Just as federal policy makers began to realize the economy wasn’t responding as normal, the worst terrorist attack in American history occurred. Government moved swiftly to shore up consumer confidence. Alan Greenspan cut interest rates a full percentage point to the lowest level in 40 years. The Administration proposed tax cuts and massive public works programs to offset rising unemployment. After all, the economy could really fall into a tailspin if consumers pull in further because they represent two thirds of GDP.

However, consumer confidence and demand were already slumping before the attack. Why? Can it be reversed with “free” money? Can fiscal spending increase enough to offset damage already done?

In future installments of our editorial series on the Shift in Focus, we will discuss the classic stages of past economic cycles and how they compare to the current developing situation.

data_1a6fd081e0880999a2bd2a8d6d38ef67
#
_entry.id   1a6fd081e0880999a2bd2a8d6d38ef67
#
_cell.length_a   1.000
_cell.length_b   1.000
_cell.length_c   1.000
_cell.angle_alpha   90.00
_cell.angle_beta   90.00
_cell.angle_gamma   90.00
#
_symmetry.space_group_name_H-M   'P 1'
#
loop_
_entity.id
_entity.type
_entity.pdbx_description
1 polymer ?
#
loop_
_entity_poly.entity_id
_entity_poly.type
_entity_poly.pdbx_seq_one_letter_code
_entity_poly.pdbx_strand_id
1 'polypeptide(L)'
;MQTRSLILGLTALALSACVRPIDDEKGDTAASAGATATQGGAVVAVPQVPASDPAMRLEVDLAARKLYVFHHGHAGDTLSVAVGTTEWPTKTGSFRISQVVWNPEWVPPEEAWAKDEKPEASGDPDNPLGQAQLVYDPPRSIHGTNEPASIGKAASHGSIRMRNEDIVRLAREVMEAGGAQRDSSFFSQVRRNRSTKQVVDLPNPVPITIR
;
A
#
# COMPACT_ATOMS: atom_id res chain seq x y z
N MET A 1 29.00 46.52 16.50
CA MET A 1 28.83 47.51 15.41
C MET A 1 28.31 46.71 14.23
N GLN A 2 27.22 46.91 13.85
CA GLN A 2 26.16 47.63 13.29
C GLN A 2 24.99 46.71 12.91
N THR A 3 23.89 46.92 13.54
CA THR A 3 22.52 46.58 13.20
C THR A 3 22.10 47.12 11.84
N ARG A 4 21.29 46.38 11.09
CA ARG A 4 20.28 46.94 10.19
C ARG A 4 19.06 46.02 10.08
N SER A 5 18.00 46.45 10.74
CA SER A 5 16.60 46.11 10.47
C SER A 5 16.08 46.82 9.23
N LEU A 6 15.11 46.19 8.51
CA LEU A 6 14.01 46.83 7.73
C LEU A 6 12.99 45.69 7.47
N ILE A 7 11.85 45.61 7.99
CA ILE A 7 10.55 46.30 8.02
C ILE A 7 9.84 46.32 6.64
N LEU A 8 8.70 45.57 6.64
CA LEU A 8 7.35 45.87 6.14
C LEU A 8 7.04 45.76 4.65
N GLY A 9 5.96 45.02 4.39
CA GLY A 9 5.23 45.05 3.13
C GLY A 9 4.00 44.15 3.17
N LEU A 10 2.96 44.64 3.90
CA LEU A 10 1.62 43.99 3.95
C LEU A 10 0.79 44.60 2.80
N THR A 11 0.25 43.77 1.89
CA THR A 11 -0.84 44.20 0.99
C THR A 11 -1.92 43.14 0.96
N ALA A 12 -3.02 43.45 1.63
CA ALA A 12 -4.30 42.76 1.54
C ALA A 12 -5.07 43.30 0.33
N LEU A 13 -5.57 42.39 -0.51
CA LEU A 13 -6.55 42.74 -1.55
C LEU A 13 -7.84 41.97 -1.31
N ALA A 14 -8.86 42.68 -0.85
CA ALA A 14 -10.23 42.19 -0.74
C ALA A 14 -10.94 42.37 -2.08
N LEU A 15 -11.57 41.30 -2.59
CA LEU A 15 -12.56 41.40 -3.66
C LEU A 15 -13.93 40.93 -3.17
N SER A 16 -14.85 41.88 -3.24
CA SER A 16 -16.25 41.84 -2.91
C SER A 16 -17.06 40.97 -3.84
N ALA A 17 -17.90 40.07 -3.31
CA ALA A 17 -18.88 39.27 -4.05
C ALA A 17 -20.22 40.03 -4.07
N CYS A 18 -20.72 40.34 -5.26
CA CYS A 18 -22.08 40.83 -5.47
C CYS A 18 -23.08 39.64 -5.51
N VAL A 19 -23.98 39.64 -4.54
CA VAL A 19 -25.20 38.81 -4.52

Bill Gary
President/Editor
CIS, Inc.


The following editorial was published in Price Perceptions issue 1204 on October 20, 2001
Shift in Focus - Part III

As we have explained in previous editorials, America is undergoing an historic shift in focus. In the first installment, we indicated that focus was shifting from consumerism to patriotism... That conspicuous consumption was out and practicality was in. In the second installment, we explained how globalization made our “information” economy more affordable and how we had come to assume economic growth would continue indefinitely... But, domestic cuts in interest rates were not stimulating growth, even before the terrorist attack.

In this installment, we discuss the classic stages of past economic cycles and how focus changed during those transitions. Our studies of past periods of economic growth and contraction can be divided into three distinct phases...

The Inflation Stage

Following a long period of moderate and stable economic growth, demand grows and eventually exceeds productive capacity of the economy. Prices are pushed to incredible heights. Investment focus shifts toward physical assets for price appreciation. In other words, people begin to buy real estate, precious metals, and other tangible assets in anticipation of profiting from price increases, rather than investing in industry which would expand production and curb spiraling prices.